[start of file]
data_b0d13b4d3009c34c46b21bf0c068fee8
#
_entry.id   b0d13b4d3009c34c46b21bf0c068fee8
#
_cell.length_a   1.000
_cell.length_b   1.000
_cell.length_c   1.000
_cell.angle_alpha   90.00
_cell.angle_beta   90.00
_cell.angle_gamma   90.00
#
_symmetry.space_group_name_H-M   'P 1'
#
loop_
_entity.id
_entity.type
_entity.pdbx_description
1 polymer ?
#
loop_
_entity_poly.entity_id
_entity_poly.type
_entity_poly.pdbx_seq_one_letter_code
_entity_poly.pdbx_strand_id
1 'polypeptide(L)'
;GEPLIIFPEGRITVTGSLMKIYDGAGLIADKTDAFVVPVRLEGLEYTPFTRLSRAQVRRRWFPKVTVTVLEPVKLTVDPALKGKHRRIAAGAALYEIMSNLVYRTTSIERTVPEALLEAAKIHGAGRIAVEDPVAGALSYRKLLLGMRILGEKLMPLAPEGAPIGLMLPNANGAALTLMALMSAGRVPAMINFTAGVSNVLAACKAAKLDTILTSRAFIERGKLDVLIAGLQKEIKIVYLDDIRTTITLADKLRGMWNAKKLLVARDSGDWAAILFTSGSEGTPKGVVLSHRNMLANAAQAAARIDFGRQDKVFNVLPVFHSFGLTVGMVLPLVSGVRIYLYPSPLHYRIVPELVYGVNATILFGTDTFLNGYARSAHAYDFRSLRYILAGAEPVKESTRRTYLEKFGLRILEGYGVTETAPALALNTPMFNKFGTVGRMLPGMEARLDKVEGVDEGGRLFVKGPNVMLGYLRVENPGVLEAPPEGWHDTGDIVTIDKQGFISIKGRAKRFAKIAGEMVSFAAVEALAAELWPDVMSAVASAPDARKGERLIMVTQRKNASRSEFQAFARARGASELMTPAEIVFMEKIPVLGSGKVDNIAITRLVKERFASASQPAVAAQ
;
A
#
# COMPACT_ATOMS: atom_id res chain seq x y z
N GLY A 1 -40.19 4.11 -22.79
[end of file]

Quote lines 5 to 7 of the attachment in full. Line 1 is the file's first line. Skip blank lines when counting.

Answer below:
_cell.length_a   1.000
_cell.length_b   1.000
_cell.length_c   1.000